Air Zimbabwe also plans to sell off idle assets – from planes to spares – to help raise money for new equipment.
“Air Zimbabwe has tabled a proposal for the disposal of redundant and obsolete equipment which includes aircraft and spare parts for equipment which is no longer in service. The disposal is expected to raise the much needed funds for recapitalisation and procurement of additional equipment,” said the airline.
In November last year, a month after placing the company under administration, government floated a tender for a new investor in the airline, an almost impossible ask given the company’s $380 million debt and its bad reputation for flight delays and chaotic scheduling.
In its statement yesterday, Air Zimbabwe said the bulk of that debt is to “government and government related institutions hence the urgent need for an assumption of this debt and a reconfiguration of the balance sheet. This will allow the company to service the remaining debt owed to private companies and individuals as well as meet its current operational expenses”.
If Air Zimbabwe gets its way, this would be only the latest parastatal burden thrown on the taxpayer. Most recently, government assumed Ziscosteel’s $500million debt, while TelOne recently said government is to pick up its US$383 million legacy debt.
Across the region, governments are having to relook how they manage their loss-making airlines. Mozambique in February had to guarantee part of the US$77 million debt owed by the national airline, LAM, to State entities.
In Angola, President João Lourenço demanded a “more detailed study” of national airline TAAG’s recovery plan, cancelling a deal to buy 15 new planes from Boeing and Bombardier.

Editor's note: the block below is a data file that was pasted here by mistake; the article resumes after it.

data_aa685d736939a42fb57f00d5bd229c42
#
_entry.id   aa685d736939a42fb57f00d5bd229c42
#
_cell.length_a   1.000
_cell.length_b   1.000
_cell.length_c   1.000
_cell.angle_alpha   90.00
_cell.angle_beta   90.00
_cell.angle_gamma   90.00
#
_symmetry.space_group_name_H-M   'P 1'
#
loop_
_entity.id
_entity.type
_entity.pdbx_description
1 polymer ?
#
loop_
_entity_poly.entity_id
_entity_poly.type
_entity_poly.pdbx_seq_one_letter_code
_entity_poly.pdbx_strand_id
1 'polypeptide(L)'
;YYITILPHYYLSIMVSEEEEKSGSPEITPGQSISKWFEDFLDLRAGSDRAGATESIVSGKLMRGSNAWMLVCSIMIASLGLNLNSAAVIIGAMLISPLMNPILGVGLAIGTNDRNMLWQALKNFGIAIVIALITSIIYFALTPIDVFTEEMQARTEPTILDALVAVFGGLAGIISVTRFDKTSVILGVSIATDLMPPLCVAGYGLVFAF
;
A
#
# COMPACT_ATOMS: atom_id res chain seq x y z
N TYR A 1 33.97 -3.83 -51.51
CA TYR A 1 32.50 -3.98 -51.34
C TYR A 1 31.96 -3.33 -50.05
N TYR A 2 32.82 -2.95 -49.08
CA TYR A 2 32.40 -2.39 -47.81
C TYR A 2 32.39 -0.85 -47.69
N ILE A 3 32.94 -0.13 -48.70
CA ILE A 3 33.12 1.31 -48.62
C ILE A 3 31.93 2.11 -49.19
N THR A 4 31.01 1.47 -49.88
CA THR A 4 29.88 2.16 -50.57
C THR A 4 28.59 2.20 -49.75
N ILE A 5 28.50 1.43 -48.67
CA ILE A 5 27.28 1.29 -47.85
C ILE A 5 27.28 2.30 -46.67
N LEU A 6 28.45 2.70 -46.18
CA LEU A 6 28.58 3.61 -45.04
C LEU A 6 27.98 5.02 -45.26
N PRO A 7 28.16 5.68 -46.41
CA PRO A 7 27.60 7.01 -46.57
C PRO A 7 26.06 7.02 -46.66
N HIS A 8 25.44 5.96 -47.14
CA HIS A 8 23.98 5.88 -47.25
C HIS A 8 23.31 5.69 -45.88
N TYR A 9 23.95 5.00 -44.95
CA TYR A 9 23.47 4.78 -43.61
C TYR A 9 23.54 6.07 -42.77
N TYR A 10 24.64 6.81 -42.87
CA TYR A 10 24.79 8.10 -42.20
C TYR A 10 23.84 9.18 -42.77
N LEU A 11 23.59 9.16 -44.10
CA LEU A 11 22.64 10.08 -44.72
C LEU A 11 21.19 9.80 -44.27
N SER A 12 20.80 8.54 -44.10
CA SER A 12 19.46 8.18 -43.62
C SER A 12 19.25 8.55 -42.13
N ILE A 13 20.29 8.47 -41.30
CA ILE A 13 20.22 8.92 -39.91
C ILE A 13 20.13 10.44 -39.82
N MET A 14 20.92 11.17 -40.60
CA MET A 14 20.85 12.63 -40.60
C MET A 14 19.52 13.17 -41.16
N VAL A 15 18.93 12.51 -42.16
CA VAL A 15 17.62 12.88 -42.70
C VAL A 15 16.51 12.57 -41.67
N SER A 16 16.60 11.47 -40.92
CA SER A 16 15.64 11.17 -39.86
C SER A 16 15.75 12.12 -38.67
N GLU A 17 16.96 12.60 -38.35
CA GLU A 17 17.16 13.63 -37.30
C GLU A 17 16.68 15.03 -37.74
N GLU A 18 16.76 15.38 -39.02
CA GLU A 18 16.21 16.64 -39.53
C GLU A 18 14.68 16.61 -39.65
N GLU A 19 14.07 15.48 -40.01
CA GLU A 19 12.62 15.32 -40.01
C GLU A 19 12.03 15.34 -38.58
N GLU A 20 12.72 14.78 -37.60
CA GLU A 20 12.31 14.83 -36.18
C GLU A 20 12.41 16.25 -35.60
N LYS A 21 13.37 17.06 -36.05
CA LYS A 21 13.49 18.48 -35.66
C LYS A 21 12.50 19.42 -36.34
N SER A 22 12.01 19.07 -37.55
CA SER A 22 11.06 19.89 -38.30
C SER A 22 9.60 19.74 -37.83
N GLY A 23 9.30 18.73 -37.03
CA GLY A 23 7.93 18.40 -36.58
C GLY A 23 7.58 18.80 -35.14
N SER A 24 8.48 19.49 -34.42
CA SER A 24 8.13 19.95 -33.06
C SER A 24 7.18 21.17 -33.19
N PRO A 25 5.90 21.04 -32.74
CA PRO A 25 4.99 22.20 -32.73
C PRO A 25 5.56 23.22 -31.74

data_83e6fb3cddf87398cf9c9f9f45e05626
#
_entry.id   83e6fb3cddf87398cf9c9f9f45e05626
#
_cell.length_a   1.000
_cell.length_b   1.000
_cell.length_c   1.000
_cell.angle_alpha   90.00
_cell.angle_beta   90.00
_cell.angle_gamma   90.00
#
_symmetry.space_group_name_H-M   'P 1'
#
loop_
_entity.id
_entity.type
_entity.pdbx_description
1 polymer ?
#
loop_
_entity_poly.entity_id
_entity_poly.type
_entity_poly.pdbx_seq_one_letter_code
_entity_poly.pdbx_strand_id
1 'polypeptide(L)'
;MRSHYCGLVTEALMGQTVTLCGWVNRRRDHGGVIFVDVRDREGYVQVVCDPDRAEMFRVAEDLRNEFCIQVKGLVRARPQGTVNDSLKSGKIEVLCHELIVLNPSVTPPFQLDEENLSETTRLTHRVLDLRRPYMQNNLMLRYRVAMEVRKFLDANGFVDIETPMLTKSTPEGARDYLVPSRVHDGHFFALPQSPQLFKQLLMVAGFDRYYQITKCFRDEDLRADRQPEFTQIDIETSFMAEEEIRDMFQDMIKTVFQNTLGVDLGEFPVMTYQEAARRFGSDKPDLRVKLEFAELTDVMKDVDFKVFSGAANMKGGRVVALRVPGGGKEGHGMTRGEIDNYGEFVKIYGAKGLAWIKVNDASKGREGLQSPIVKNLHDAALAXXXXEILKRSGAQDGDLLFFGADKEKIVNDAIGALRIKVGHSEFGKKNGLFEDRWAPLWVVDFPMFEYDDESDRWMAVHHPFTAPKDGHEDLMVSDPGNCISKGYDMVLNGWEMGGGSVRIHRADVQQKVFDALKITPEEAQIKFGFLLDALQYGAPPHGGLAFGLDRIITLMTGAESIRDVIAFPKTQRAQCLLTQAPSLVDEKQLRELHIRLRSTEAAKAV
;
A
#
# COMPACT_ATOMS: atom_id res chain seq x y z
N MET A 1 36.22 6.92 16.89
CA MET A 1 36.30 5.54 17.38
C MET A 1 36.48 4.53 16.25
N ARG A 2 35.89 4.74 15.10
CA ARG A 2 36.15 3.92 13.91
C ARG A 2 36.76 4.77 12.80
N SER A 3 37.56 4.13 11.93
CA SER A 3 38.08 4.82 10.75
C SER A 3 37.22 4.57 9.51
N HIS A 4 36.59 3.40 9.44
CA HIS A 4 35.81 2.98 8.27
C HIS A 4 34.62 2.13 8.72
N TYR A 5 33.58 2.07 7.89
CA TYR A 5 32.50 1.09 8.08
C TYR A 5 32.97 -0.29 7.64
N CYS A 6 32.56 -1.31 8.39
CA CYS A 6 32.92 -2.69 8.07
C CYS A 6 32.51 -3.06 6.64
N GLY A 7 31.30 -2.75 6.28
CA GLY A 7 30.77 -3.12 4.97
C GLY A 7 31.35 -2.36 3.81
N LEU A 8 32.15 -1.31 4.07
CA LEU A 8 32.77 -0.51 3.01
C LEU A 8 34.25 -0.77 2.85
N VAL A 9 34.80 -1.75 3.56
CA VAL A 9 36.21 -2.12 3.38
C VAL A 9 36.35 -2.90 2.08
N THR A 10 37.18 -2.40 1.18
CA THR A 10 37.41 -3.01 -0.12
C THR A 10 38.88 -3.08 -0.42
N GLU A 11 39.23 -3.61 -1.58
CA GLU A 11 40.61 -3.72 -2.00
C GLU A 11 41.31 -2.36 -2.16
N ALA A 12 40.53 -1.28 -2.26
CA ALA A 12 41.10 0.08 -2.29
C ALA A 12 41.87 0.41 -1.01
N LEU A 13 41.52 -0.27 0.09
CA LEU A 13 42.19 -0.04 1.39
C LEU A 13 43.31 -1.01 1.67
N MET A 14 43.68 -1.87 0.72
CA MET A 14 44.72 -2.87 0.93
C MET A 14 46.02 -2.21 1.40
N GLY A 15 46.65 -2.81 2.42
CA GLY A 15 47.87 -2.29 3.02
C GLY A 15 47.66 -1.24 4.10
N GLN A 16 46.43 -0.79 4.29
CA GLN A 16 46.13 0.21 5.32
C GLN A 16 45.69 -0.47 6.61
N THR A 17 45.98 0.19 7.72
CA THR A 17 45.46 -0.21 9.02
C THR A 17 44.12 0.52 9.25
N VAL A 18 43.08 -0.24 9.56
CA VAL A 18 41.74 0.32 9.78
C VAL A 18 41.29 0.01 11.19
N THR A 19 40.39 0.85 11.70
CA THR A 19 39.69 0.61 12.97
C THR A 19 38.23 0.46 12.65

In South Africa, Finance Minister Tito Mboweni has recommended shutting down the loss-making South African Airways completely.
Zambia’s plans to relaunch its national airline, Zambia Airways, have been delayed since 2018. The airline last operated in 1994, and the new airline would be a partnership with Ethiopian Airlines, in which Africa’s largest operator would hold 45%.
Zimbabwe government officials have been trying to court Ethiopian Airways into a similar partnership, without making much headway.
In February, President Emmerson Mnangagwa met Ethiopian Airlines CEO Tewolde Gebremarian in Addis Ababa. The airline has US$18 million stuck in Zimbabwe and would be unlikely to have an appetite for more risk.
Ethiopian Airlines has operated and managed Malawi Airlines since 2013. Last year, Ethiopian also started talks to set up joint ventures to operate the airlines of Chad, Djibouti, Equatorial Guinea and Guinea.-NewZwire